But the Band didn’t put fizzies in the swimming pool during the big swim meet, or cause the toilets to explode.  The Band did not leave a dead horse in the Dean’s office.  The Band, in continuation of a long tradition, held its Orgo Night show outside the library, the content of which was nothing more raw than what any student can see any weekend night at Stand Up New York down Broadway.  Feel free to read it for yourself and judge.  But, for some reason, this university administration decided that that fraternity known as the CUMB had to be put in its place.

            The university adminsitration should value the Band more.  They should value Orgo Night more.  There is still time to rectify the situation by reinstating the Band’s permission to stage the May 2017 Orgo Night show in Butler Library, where it belongs.  President Bollinger and Dean Valentini should act to restore and maintain the colorful and memorable tradition that is Orgo Night.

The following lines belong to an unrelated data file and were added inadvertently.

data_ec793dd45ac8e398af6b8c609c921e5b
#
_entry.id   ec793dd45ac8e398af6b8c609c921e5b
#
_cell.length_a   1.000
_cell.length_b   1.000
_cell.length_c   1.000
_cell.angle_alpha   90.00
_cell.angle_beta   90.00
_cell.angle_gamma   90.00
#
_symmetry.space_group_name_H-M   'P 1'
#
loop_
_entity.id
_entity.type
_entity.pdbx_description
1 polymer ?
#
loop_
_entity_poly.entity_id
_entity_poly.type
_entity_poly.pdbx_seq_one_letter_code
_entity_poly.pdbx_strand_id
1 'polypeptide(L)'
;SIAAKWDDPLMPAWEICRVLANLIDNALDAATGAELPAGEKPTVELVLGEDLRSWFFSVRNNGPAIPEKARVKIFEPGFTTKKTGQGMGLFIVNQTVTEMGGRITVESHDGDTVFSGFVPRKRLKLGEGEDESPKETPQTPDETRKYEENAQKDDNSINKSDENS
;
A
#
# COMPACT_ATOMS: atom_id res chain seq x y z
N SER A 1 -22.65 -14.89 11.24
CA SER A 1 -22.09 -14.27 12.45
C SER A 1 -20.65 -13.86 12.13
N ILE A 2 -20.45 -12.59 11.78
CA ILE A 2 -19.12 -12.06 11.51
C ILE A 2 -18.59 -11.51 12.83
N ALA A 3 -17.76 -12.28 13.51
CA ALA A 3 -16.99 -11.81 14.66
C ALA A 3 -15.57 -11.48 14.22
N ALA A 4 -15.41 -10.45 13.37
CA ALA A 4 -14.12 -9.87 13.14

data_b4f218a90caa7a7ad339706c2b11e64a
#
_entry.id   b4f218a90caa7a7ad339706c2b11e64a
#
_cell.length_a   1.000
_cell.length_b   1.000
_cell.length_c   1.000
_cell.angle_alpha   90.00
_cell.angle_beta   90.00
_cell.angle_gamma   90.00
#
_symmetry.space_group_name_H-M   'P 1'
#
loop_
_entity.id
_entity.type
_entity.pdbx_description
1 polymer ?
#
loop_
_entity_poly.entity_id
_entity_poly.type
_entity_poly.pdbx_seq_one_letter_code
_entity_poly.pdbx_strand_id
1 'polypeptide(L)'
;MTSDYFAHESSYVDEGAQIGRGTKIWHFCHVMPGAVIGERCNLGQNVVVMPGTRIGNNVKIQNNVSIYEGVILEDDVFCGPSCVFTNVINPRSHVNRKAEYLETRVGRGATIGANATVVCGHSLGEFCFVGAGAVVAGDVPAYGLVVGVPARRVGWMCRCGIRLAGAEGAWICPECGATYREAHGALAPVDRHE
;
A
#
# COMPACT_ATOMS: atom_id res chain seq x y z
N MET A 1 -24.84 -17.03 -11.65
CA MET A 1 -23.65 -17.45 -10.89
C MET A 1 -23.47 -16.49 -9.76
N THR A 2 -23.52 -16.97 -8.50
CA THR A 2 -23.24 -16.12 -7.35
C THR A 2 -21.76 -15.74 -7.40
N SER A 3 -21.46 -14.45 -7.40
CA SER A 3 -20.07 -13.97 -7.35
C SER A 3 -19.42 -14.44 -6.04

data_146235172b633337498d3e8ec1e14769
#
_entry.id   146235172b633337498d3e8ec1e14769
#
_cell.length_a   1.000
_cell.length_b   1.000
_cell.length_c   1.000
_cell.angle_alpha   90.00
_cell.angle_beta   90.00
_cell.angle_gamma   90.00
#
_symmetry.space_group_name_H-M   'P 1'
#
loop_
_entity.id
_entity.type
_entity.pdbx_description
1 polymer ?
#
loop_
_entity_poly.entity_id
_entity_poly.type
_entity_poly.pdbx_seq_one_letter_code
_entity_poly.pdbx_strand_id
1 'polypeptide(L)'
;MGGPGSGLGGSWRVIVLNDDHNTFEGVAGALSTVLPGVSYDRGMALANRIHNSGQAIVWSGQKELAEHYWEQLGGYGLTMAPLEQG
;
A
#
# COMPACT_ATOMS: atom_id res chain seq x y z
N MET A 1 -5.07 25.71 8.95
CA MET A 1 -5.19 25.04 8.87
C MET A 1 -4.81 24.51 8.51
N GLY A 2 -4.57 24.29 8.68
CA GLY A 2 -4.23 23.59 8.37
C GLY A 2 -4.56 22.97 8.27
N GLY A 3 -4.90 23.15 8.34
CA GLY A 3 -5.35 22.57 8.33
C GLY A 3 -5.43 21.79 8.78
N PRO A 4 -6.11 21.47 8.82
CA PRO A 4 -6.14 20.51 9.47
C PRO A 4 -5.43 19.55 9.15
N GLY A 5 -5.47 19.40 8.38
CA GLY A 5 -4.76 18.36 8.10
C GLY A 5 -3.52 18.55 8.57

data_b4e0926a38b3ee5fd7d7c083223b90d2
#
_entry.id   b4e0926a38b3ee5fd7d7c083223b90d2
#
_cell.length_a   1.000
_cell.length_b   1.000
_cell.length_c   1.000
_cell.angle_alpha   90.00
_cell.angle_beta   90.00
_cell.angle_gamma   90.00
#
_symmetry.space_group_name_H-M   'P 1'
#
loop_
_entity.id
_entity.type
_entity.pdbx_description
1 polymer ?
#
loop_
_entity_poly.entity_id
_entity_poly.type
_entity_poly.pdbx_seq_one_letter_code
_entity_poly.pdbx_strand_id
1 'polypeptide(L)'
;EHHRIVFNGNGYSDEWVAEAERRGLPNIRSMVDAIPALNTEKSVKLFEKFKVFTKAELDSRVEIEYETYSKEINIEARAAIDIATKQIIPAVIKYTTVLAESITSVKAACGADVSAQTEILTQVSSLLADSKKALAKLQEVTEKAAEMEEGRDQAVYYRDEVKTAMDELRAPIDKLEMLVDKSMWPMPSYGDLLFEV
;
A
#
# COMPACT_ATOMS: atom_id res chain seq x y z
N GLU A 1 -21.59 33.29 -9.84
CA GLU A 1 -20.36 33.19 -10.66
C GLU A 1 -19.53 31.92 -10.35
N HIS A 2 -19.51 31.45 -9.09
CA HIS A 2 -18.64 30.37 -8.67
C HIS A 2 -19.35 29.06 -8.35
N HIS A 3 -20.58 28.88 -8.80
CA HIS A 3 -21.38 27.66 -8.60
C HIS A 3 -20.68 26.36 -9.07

-         Hamiltonius

-  H

Saturday, March 11, 2017

In Defense of Orgo Night #8
                On Thursday, December 15, 2016, at midnight, the Columbia University Marching Band (“the cleverest Band in the world™”) performed a show of music and satirical comedy in sub-freezing temperatures on the steps outside Butler Library on the Columbia campus.  Vice-Provost and recently hired Head Librarian Ann D. Thornton, with the support of President Lee Bollinger and Columbia College Dean James Valentini, had banned the Band from performing the show in its traditional location inside the library.  Ms. Thornton stated that the reason for the sudden change in tradition was a desire to maintain quiet study space in the college reading room inside the library, and President Bollinger publicly maintained that it was based on “complaints” from students about the Orgo Night show.  University officials claimed that the ban was not related to the content of the shows and that they were not trying to censor the Band’s speech.  This series of essays, drafted by concerned alumni, addresses the university’s claimed reasoning for its decision, the process by which it was implemented, and the reasons why the decision should be reconsidered.